Faculty at Kent State appreciate remote learning and its unexpected benefits

DaJonay Johnson Teaching reporter

For some, remote learning has surprising benefits, professor Daisy Arokiasamy said during a Hyflex Learning event held by the Center for Teaching and Learning on Friday.

“I feel this is much better than in person teaching. I can do my work from home; I’m able to learn, attend and assist with family more,” Arokiasamy said.

As Kent State enters their second online semester, amid the stresses caused by COVID-19, remote learning is meeting needs to a greater extent. 

It provides a greater degree of flexibility, and it can be less stressful to manage alongside other commitments, Arokiasamy said. 

During the Hyflex Learning event, LeighAnn Tomaswick, a learning design specialist for CTL said, “I don’t have to travel 15 minutes or an hour from a regional campus to come visit; we can just virtually connect.” 

Director of Kent State online, Andrew Shipka, said students are attending class more regularly than they were in person. During traditional courses with 30 students, he would normally have about 20 students come to class. Now that he’s teaching remotely, there is almost perfect attendance. 

Since the transition, there haven’t been many faculty concerns about remote learning. Some professors have mentioned incorporating Microsoft Teams, but there’s no major difference to use teams instead of Blackboard, he said.

Online learning may be a permanent fixture in how institutions deliver undergraduate courses.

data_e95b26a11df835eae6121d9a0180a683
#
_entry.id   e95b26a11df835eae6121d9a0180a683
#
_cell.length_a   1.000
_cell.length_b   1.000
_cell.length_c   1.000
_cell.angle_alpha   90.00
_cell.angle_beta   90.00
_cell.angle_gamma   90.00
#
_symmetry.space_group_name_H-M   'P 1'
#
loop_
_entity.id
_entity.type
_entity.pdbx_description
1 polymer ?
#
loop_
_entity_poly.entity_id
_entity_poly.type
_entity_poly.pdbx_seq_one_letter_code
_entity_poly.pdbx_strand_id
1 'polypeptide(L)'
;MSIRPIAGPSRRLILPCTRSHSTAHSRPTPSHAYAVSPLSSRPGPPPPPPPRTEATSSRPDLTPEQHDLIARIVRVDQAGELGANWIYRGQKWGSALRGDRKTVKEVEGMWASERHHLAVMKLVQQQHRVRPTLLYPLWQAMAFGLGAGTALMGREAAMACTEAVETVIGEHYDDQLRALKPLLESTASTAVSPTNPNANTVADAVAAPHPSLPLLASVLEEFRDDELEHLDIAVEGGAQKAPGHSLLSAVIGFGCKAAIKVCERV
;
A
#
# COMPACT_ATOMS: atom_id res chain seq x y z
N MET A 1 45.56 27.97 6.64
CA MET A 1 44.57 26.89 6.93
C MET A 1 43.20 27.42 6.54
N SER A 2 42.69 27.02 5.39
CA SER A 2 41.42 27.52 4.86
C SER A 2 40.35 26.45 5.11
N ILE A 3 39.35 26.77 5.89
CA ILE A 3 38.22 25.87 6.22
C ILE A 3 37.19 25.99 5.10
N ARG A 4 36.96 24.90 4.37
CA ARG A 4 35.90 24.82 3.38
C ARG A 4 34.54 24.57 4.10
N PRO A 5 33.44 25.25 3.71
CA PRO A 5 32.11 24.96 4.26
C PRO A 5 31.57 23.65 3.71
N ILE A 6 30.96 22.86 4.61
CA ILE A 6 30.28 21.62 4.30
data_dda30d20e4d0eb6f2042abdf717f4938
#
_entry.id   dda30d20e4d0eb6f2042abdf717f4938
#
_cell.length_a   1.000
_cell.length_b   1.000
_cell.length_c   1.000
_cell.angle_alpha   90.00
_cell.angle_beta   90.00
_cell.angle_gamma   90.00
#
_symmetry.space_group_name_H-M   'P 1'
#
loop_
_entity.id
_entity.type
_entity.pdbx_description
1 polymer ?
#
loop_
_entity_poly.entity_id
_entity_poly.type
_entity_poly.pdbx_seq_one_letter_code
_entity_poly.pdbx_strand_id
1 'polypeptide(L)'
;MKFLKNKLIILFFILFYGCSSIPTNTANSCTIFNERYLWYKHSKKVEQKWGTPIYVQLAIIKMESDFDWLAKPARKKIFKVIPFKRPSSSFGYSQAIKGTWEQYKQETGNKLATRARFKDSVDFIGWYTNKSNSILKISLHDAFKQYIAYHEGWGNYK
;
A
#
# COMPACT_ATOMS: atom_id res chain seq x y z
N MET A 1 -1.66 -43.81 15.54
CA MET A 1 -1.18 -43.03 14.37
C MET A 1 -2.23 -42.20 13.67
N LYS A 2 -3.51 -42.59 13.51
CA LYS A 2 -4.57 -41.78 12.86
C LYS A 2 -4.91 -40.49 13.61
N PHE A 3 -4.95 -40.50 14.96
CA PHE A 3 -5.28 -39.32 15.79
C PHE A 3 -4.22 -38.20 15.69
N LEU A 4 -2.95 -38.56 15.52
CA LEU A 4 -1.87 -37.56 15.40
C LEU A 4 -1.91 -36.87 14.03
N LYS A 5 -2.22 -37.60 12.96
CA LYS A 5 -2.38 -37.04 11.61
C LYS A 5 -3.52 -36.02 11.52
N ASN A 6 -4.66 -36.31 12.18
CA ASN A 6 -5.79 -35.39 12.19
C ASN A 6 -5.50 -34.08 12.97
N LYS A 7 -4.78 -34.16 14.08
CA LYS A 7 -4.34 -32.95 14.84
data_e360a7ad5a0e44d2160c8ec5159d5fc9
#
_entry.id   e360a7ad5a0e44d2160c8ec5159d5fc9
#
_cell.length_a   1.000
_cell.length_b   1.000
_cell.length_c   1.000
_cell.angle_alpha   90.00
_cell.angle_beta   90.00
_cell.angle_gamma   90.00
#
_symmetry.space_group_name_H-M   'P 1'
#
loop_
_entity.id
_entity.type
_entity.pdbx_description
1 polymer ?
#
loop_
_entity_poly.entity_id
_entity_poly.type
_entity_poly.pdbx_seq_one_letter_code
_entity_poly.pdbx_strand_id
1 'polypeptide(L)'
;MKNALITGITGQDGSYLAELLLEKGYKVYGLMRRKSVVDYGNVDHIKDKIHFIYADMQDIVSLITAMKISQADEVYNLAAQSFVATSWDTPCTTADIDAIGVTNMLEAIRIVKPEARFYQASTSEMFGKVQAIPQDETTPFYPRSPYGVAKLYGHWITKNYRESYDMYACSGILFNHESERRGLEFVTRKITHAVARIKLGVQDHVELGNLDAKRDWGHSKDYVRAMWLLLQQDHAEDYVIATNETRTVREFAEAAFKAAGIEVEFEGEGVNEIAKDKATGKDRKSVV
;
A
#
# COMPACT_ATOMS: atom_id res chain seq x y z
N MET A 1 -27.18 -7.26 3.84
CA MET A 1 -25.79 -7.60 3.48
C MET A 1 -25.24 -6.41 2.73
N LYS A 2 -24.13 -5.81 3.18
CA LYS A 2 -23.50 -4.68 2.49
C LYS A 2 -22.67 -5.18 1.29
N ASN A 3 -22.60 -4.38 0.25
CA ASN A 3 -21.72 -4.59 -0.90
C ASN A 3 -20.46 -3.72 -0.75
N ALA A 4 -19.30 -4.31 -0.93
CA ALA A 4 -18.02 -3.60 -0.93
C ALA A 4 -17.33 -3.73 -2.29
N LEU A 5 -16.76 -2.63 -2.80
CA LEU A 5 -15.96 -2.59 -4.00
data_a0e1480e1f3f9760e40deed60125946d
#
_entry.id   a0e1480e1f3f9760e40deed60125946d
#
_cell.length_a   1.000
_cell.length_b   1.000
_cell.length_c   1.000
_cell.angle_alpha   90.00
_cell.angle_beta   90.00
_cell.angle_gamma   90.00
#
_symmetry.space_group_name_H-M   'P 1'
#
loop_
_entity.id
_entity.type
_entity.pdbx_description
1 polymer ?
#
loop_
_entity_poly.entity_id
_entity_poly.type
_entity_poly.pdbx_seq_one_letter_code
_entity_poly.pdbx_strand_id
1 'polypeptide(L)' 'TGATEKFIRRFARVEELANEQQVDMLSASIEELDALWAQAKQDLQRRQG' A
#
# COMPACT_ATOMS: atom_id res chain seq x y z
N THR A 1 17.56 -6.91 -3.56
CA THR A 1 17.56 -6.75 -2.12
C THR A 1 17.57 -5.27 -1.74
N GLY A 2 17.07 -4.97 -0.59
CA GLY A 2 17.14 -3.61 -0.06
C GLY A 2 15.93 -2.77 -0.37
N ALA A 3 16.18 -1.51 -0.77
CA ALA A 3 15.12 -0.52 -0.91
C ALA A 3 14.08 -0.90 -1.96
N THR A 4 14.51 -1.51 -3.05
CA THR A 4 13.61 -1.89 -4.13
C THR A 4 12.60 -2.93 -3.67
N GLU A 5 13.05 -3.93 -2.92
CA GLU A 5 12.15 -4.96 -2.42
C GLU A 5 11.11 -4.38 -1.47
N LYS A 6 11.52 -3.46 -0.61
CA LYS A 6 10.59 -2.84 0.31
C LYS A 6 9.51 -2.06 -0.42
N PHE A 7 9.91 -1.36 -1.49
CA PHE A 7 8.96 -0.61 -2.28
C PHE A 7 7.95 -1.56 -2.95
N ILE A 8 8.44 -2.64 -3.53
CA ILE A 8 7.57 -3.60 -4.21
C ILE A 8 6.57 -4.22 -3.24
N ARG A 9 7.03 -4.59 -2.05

“I can’t speak for the university in terms of what the future will hold, but I think change is possible,” said Jennifer Marcinkiewicz, Ph.D., director of CTL. 

“Nothing is off the table. If this is meeting some folks’ needs then there’s a possibility that there may be a shift in how we consider higher education,” she said.

CTL, the College of Information Technology and the Office of Continuing and Distance Education have worked together to support faculty during the transition. Information Technology has training on Blackboard and Teams platforms. They’re responsible for assisting faculty with the more technical needs, while CDE is responsible for assisting faculty with how they present their courses. This past summer the workshops reached a total of 800 faculty taking advantage of the program, Marcinkiewicz said.

The three offices coordinate with each other to assist professors with making an engaging remote learning experience. CTL is continuing to offer workshops weekly for faculty to learn effective strategies for remote instruction, with particular emphasis on student engagement. Kent State encourages faculty to continue to share their views as it relates to experiences with remote learning.

DaJonay Johnson is a teaching reporter. Contact her at [email protected]